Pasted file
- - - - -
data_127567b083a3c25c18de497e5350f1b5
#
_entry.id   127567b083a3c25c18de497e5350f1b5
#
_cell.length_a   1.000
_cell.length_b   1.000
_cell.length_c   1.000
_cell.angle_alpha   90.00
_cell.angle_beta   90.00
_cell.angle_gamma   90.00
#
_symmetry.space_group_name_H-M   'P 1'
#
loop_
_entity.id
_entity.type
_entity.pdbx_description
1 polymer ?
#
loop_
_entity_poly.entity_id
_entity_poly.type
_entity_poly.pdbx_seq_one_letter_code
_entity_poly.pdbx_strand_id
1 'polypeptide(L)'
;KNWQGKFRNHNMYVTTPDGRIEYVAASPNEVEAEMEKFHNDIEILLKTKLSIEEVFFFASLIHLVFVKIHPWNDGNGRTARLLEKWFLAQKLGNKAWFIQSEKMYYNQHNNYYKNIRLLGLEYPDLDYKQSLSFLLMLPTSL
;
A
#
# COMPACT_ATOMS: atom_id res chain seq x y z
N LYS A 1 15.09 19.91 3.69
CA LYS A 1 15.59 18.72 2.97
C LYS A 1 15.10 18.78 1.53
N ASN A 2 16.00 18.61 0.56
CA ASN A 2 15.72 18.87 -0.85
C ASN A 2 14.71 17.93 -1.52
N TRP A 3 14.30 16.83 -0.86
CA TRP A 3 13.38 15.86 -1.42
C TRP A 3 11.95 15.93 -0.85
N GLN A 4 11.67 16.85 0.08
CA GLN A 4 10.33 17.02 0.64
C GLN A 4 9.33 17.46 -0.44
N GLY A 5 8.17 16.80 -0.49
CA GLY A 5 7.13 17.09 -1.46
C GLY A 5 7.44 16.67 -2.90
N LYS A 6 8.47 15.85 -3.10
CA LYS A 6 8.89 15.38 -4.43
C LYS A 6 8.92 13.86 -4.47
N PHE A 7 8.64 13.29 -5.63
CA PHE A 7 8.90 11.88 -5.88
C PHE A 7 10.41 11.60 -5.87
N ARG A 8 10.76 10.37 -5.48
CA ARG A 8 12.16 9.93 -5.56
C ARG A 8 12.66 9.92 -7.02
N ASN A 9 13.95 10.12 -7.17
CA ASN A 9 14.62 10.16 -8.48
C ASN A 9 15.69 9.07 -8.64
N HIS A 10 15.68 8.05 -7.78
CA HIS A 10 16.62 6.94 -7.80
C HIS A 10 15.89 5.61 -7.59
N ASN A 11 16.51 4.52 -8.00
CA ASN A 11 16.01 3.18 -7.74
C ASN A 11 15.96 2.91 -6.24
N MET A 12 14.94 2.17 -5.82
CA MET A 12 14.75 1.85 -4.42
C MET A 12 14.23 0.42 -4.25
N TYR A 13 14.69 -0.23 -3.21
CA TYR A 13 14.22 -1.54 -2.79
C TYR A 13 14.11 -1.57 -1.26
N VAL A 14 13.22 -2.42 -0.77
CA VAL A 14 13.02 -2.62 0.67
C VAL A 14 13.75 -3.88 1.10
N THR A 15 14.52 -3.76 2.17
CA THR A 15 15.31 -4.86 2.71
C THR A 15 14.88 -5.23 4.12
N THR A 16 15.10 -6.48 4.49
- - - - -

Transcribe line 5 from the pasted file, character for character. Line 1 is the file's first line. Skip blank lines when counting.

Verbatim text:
_cell.length_a   1.000